Skip to Content, Navigation, or Footer.
The Daily Cardinal Est. 1892
Thursday, December 01, 2022

Alex Lovendahl


Daily Cardinal
News

War never changes in nuclear 'Fallout 4'

There’s a joke from 2008 about how two games, “Metal Gear Solid 4: Guns of the Patriots”and “Fallout 3,” both opened with gruff old guys talking about war. The joke is in the fact that “Metal Gear Solid 4” wanted us to know about how “war has changed,” and repeated that line several times in its introduction, whereas “Fallout 3” was emphatic about how “war never changes.” Well, in 2015, “Metal Gear Solid V: The Phantom Pain” and “Fallout 4” were both released two months apart, and “Fallout 4” still opens with a monologue about how war never changes.

Daily Cardinal
News

“Downwell” combines casual and platforming styles

“Downwell” is a new game for iPhone, iPad and PC that respects your time, your intelligence and your ability. In “Downwell,” the player controls a small white blob who hops into a deep, dark pit. The game is a platform action game, like an old “Mario” game, except the player’s only destination is down; the blob uses boots which shoot bullets to protect itself from rude bubbles, vicious bats, spooky ghosts and other monster baddies by either hopping on their heads or shooting them. By wiping out baddies and going into treasure rooms, the blob collects spare health, alternate weapons, spare charges for the gun-boots and gems which can be used at shops to buy health and charges.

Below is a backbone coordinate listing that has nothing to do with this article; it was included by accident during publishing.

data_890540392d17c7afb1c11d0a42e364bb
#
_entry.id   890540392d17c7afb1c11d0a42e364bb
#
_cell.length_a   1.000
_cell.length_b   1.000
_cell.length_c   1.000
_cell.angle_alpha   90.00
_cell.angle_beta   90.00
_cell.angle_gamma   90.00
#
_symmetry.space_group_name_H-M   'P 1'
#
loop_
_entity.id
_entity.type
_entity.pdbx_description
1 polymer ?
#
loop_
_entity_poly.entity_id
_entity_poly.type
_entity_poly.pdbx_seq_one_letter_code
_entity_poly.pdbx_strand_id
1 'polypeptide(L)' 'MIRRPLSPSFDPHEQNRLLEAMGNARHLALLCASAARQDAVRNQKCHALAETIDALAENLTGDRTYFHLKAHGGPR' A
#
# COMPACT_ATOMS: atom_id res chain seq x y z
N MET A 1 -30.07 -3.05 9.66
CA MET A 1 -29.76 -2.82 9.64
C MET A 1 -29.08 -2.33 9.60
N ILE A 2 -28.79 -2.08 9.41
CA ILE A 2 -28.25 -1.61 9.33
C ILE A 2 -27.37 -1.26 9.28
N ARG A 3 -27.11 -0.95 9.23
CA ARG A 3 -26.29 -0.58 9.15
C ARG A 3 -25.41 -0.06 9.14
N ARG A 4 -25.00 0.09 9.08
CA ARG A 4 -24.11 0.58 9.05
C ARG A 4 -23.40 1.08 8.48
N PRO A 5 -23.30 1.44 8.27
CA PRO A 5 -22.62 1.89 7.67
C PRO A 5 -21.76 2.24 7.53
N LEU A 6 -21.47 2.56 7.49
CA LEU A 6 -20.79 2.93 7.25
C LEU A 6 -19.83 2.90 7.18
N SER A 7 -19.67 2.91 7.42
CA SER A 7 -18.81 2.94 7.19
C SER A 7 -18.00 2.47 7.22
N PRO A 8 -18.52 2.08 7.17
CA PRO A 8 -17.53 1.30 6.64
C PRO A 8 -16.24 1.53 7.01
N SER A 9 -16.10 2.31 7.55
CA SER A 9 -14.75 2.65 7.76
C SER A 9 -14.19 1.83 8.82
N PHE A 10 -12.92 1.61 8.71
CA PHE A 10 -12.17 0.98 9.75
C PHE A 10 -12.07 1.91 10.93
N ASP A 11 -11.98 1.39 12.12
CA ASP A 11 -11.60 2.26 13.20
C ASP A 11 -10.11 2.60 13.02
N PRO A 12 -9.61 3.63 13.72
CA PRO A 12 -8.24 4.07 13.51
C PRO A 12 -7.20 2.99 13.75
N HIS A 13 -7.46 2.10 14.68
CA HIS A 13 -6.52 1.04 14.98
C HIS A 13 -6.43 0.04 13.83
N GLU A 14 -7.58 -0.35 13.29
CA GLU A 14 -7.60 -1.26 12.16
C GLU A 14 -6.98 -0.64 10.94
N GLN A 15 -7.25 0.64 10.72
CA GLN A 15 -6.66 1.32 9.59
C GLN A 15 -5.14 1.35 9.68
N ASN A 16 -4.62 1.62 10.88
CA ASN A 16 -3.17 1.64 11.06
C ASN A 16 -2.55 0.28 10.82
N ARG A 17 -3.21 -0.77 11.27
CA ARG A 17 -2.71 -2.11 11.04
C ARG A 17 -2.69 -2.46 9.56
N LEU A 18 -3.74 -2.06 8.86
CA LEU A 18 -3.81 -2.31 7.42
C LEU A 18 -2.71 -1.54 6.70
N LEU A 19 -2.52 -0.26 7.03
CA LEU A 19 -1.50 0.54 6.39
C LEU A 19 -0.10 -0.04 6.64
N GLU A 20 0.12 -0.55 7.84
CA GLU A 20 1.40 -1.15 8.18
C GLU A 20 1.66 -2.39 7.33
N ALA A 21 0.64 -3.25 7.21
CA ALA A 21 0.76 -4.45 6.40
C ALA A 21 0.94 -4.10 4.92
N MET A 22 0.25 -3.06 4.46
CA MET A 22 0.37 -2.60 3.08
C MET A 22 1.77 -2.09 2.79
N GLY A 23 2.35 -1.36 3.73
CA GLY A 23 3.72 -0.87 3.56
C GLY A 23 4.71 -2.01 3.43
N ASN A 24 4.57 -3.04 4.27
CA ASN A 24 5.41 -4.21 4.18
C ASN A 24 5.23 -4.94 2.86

Daily Cardinal
News

Hideo Kojima haunts the redirection of 'Metal Gear Solid'

While making my slow exploration through the uncharted “Metal Gear Solid V: The Phantom Pain,” I’ve also been watching “Metal Gear Solid 4: Guns of the Patriots” with my partner. The Metal Gear Solid games are subtitled “Tactical Espionage Action,” a title which betrays its political edge, stealth-action gameplay and its total pretension. The series is named for a ridiculous bipedal mechanical suit, designed after the rise of Mecha anime in the ’80s, one supposedly representing total military superiority because “it can launch a nuke from anywhere.” It’s also a series which has featured cyborg ninjas, a Russian commando who shoots bees out of his arms, a terrorist named Revolver “Shalashaska” Ocelot and a severed arm which, attached to said Revolver Ocelot, takes over his entire personality with that of the deceased.

Daily Cardinal
News

The tricks of fall gaming: Keep an eye out for these video gems

The first day of fall each year, I make sure I indulge in a pumpkin spice latte and let the season have me. No other season grabs me like fall; spring’s start is nebulous, and I somewhat scorn winter and summer. I regard autumn with new music, new attitude and my indulgent, overrated elixir of what I’ve been known to describe as liquid gold. Soon, we’ll have apple cider, Halloween costumes, nude trees.

Daily Cardinal
News

Maker movement encourages players to make their own fun